It’s Springtime on Mars, and the Dunes are Defrosting

Nothing says springtime on Mars like defrosting dunes.

In Mars’ northern hemisphere, springtime has arrived, and observations from the HiRISE (High Resolution Imaging Experiment) onboard the Mars Reconnaissance Orbiter has captured partially defrosted dunes on the western slope of dunes inside Kaiser Crater.

In the winter, the dark sand dunes are covered in a blanket of white seasonal ice, which you can see in the image below. But this image actually shows the beginning of Martian springtime, where the sunny side of the dunes had just begun to thaw. The lead image shows even further thawing, with the darker dunes showing through.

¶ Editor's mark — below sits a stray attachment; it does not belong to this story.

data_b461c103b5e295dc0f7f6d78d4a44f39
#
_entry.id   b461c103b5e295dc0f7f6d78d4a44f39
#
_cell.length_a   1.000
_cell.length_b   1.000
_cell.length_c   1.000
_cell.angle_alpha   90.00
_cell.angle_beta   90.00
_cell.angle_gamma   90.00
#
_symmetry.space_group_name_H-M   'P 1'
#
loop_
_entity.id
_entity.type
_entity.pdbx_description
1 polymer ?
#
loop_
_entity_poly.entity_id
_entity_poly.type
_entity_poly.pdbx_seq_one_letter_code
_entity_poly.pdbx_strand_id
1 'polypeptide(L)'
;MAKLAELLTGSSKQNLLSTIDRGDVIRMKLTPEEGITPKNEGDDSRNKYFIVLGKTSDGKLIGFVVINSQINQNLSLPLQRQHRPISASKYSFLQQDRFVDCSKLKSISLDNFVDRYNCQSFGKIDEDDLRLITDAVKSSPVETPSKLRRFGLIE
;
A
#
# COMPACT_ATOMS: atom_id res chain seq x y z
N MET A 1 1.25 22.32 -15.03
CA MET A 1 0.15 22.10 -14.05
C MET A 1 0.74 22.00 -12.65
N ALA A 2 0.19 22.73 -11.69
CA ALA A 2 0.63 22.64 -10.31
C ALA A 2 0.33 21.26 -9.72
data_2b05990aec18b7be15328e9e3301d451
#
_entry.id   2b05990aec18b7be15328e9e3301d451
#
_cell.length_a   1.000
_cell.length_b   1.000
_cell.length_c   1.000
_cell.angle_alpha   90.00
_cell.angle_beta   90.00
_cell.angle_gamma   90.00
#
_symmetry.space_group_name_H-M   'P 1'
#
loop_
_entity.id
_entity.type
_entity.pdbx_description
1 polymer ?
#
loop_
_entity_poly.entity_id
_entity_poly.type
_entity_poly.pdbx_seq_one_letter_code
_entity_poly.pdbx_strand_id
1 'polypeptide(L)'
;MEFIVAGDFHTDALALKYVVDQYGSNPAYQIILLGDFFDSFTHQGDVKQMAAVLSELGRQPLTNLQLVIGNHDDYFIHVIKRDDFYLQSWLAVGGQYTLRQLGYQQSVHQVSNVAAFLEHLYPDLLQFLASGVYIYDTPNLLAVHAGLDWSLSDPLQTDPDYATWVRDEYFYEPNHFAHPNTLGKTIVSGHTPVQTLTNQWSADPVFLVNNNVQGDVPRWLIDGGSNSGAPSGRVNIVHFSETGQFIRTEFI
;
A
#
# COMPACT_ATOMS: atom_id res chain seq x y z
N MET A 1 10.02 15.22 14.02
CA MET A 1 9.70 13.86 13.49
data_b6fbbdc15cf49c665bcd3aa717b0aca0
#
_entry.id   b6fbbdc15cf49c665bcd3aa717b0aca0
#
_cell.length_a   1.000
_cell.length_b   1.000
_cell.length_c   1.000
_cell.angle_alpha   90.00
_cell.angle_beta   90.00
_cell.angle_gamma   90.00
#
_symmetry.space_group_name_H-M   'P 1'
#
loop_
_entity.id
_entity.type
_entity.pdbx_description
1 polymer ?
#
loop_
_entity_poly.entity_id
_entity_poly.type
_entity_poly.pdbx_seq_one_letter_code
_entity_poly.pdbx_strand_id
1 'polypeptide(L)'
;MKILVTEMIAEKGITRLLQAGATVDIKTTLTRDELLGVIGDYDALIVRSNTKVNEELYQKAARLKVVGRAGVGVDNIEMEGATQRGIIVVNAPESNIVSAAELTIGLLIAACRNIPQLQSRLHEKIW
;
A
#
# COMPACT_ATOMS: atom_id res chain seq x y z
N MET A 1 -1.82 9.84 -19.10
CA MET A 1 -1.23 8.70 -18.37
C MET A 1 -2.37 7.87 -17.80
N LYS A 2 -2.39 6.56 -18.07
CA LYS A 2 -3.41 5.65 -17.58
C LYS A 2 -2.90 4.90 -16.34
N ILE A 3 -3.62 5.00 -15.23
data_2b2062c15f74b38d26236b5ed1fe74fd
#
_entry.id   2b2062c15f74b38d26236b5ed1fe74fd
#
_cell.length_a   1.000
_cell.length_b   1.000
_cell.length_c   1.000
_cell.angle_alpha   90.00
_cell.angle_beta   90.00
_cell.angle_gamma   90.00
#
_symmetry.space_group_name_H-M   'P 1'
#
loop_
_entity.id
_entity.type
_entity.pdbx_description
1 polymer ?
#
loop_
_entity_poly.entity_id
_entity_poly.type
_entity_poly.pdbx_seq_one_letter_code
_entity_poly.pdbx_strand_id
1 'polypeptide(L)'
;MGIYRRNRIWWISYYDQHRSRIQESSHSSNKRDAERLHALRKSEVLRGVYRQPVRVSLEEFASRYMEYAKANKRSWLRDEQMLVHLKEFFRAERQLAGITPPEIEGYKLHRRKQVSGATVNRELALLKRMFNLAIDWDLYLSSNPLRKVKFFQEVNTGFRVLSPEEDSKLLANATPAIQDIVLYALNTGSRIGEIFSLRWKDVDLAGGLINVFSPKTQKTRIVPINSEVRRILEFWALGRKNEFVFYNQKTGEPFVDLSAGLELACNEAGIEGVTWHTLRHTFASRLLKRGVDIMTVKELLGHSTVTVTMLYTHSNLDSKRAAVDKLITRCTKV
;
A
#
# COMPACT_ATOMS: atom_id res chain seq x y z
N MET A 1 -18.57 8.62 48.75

Ice covered dunes in Kaiser Crater on Mars. Credit: NASA/JPL/University of Arizona.

“Bright patches of frost (white in enhanced color) are clearly visible and are made up of water and carbon dioxide ices,” writes HiRISE team member Susan J. Conway. “Dark streaks of sand have flowed down the dune’s slope that sometimes covers the frost. These flows are caused by the rapid transformation of the frost from ice to gas as the sun heats the dune in the spring.”

Dunes form from Martian winds whipping across the loose regolith inside the crater.

Kaiser Crater is 207 km (129 miles) in diameter and is located in Noachis Terra west of Hellas Planitia in Mars’ northern hemisphere. This sand dune field is one of several regions of sand dunes located in the southern part of the crater floor.